Legislation imposing stiffer penalties and prison terms for criminal acts involving computer fraud. The Identity Theft Enforcement and Restitution Act of 2008 allows victims of identity theft to seek restitution for time and money spent in restoring credit. The legislation also expands the federal definition of cyber extortion to include a demand for money in relation to damage to a protected computer. The Federal Trade Commission estimates some nine million Americans annually are victims of identity theft.
Rep. Bob Goodlatte finally got his computer fraud bill out
of Congress and headed to the White House for President Bush's signature.
Although the Virginia Republican has managed to win House approval for his bill
three different times, the Senate has just as consistently failed top act on
But Sept. 16, the House added the provisions of
Goodlatte's bill to the Former Vice President Protection Act of 2008 and win
approval from both the House and the Senate. Goodlatte's bill is known as the
Identity Theft Enforcement and Restitution Act of 2008.
The FTC (Federal Trade Commission) estimates identity
theft affects nine million Americans annually. Criminals use spyware, which is
malicious software usually installed without a user's permission, to facilitate
identity theft.The bill amends the federal criminal code to expand
interstate and foreign jurisdiction for prosecution of computer fraud offenses
and imposes criminal and civil forfeitures of property used to commit computer
fraud offenses. In addition, the legislation makes it a felony to damage 10 or
more protected computers used by or for the federal government or a financial
institution.The legislation also expands the federal definition of
cyber extortion to include a demand for money in relation to damage to a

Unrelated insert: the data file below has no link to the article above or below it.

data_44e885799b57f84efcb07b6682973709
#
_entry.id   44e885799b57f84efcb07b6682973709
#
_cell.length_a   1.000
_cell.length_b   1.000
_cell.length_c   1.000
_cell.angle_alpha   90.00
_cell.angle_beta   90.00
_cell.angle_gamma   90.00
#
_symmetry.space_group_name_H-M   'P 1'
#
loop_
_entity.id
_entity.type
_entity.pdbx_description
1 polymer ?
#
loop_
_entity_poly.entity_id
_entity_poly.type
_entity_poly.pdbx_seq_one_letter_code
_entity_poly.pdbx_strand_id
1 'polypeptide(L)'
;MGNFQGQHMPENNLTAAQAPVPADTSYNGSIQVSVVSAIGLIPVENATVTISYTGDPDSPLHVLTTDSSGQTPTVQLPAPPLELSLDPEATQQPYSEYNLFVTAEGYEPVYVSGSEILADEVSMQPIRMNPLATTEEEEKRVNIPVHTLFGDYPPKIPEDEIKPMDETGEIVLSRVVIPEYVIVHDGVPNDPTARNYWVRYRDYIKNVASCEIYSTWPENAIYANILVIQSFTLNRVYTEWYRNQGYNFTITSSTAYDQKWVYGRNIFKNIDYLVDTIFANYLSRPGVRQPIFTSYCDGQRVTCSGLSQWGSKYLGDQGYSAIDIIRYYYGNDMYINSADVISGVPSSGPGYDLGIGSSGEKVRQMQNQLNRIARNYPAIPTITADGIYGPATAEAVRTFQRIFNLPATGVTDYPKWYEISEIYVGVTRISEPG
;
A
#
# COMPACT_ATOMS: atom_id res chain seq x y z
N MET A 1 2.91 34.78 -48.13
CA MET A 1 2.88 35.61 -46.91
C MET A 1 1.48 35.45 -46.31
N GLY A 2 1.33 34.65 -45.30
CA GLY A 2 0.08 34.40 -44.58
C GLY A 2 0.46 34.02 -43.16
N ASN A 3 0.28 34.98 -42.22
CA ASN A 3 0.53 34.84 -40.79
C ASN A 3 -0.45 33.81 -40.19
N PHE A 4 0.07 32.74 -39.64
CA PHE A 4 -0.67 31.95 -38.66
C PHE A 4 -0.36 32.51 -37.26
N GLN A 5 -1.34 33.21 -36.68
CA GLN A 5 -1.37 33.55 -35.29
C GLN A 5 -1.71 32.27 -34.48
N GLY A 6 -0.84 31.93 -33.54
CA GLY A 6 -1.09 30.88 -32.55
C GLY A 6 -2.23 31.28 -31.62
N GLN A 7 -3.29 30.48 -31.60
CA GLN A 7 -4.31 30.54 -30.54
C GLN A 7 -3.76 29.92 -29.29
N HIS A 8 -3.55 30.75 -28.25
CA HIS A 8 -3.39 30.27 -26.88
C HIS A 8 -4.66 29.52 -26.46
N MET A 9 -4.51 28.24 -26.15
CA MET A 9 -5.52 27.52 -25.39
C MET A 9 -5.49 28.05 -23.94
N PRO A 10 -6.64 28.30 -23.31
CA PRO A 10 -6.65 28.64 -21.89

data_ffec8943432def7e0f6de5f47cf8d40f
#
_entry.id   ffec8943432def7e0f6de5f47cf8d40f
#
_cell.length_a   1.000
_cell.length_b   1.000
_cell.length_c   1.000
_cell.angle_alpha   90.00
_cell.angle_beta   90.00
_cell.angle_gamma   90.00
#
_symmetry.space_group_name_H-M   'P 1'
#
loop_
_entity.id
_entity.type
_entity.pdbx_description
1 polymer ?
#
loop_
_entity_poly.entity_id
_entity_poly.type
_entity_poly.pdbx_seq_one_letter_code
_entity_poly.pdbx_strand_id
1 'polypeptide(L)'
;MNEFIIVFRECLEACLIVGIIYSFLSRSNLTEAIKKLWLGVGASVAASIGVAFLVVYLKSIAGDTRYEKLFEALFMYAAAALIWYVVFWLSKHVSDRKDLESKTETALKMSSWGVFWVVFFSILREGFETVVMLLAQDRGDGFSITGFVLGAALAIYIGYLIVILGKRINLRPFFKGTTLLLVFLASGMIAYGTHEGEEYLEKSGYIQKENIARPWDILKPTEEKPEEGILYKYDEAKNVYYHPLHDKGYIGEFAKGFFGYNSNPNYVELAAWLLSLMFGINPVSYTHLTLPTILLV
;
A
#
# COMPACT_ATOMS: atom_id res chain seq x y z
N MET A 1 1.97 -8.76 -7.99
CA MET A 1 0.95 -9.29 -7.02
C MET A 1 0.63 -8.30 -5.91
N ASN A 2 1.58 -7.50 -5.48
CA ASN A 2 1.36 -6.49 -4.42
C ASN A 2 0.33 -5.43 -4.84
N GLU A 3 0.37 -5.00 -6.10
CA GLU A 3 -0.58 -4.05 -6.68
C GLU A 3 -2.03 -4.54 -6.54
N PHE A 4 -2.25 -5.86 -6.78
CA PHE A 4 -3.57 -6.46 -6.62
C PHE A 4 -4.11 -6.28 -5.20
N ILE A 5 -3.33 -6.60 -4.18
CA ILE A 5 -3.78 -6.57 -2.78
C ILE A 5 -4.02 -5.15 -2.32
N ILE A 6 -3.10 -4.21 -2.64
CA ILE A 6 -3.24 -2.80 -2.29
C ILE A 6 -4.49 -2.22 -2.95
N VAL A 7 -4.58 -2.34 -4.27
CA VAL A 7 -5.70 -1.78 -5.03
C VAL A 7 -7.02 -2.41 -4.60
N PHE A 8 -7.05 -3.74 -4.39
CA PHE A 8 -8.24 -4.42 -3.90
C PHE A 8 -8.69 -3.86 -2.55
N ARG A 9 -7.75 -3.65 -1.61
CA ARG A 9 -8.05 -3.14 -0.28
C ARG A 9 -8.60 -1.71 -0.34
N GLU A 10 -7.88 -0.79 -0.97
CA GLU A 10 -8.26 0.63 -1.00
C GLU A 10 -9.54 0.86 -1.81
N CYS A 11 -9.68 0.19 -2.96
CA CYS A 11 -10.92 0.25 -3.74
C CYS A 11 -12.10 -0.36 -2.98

protected computer, where such damage was caused to facilitate the extortion.
It also allows victims of identity theft to obtain restitution for time and
money spent to restore credit and imposes a fine and imprisonment for
installing spyware on a computer.Goodlatte called the legislation a "good first
step" in battling spyware purveyors and a "huge victory for consumers." "Just as we would expect a burglar to face criminal charges for invadiing a home and stealing property, we should expect the same from people who break into our computers to gather personal information," Goodlatte said in a statement.The IAB (Interactive Advertising Bureau) praised the passage of the legislation."The
passing of this bill supports the interactive advertising industry's goal of
increasing enforcement actions against bad actors whose criminal activity can
tarnish the reputation of the online advertising industry," Mike Zaneis,
the IAB's vice president of public policy, said in a statement. "IAB
endorses the approach taken by Congress, which appropriately targets
illegitimate conduct and provides law enforcement agencies with additional
tools and resources to bring these criminals to justice."